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Ames vision group research overviewA major goal of the reseach group is to develop mathematical and computational models of early human vision. These models are valuable in the prediction of human performance, in the design of visual coding schemes and displays, and in robotic vision. To date researchers have models of retinal sampling, spatial processing in visual cortex, contrast sensitivity, and motion processing. Based on their models of early human vision, researchers developed several schemes for efficient coding and compression of monochrome and color images. These are pyramid schemes that decompose the image into features that vary in location, size, orientation, and phase. To determine the perceptual fidelity of these codes, researchers developed novel human testing methods that have received considerable attention in the research community. Researchers constructed models of human visual motion processing based on physiological and psychophysical data, and have tested these models through simulation and human experiments. They also explored the application of these biological algorithms to applications in automated guidance of rotorcraft and autonomous landing of spacecraft. Researchers developed networks for inhomogeneous image sampling, for pyramid coding of images, for automatic geometrical correction of disordered samples, and for removal of motion artifacts from unstable cameras.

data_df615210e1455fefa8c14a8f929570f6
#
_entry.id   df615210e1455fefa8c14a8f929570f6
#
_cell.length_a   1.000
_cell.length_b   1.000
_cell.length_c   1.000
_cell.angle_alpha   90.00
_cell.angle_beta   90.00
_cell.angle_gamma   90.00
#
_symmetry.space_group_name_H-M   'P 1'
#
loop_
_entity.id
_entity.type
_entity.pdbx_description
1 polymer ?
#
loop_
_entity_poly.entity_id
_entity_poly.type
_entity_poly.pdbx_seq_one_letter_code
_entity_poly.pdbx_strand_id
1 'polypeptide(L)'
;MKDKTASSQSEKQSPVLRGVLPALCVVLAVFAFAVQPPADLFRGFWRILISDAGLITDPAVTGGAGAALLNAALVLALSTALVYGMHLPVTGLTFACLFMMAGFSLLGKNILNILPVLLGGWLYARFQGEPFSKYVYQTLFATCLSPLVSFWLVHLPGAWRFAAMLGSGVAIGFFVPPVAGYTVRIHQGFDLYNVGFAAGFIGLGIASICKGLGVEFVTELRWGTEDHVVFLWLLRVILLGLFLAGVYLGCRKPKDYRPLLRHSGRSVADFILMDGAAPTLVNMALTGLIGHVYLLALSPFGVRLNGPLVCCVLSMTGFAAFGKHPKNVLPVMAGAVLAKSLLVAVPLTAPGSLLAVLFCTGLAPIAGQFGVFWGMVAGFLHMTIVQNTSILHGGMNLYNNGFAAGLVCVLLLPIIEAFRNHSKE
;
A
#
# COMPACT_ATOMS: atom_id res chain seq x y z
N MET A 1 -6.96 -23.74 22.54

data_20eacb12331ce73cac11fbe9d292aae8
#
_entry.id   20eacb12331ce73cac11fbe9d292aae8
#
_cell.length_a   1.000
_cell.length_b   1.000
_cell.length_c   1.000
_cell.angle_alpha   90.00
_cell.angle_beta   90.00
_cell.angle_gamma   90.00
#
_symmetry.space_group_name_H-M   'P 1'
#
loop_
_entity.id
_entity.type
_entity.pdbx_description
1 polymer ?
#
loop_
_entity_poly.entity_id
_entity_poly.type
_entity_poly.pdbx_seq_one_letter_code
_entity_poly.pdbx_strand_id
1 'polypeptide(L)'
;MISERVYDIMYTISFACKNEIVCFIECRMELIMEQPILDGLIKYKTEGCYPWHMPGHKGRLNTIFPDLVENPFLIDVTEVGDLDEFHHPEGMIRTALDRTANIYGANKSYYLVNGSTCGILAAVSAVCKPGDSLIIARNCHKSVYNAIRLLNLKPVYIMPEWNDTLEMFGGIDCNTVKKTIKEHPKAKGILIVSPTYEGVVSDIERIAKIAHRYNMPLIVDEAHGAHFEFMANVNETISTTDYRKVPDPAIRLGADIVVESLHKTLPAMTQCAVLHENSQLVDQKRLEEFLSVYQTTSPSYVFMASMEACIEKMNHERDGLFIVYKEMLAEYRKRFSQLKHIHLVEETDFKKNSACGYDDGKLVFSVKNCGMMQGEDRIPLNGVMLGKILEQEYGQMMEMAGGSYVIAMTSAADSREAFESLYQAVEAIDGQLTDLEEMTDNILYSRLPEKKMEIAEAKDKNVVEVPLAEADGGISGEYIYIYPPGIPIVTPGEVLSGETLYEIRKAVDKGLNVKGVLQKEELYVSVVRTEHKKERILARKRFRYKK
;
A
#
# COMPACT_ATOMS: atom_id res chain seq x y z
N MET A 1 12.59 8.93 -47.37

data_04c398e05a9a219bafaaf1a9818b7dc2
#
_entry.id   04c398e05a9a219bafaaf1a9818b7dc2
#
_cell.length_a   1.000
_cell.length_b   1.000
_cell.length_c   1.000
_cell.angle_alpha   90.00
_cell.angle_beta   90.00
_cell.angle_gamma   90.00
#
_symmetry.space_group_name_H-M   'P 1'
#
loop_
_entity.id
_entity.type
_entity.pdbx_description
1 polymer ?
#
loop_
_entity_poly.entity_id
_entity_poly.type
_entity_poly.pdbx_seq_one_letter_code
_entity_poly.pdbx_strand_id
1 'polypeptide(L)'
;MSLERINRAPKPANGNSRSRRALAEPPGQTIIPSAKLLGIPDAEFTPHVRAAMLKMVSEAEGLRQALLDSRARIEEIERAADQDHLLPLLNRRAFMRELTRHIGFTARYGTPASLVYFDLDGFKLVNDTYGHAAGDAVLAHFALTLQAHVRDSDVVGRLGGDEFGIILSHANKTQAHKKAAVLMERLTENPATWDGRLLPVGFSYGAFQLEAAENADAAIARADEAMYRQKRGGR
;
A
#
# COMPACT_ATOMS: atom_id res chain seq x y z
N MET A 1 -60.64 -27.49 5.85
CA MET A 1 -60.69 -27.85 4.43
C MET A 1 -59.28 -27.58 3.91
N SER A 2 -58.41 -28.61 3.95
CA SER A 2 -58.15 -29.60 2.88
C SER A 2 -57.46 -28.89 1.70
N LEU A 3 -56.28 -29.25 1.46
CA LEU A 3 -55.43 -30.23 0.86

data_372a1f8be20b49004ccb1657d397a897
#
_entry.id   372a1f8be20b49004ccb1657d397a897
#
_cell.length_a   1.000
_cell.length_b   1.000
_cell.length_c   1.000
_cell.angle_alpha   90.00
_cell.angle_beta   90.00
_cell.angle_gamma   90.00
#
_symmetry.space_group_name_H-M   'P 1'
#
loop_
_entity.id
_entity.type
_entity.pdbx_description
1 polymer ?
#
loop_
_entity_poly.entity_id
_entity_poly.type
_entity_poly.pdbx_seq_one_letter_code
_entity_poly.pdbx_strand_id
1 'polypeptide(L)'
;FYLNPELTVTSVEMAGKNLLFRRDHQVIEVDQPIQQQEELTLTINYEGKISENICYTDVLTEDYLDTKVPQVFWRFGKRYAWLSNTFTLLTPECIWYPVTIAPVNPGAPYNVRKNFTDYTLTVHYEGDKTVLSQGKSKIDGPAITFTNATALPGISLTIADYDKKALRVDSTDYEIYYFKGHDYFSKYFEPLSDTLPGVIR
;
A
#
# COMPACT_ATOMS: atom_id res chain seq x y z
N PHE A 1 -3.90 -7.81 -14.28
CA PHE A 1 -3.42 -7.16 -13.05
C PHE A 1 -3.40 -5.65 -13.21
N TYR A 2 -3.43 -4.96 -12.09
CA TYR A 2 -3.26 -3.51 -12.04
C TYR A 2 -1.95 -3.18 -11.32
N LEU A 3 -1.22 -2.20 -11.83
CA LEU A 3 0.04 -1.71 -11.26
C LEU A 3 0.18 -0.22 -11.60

Document ID
19900012926
Document Type
Conference Paper
Authors
Watson, Andrew B. (NASA Ames Research Center Moffett Field, CA, United States)
Date Acquired
September 6, 2013
Publication Date
February 1, 1990
Publication Information
Publication: Vision Science and Technology at NASA: Results of a Workshop
Subject Category
MAN/SYSTEM TECHNOLOGY AND LIFE SUPPORT
Distribution Limits
Public
Copyright
Work of the US Gov. Public Use Permitted.

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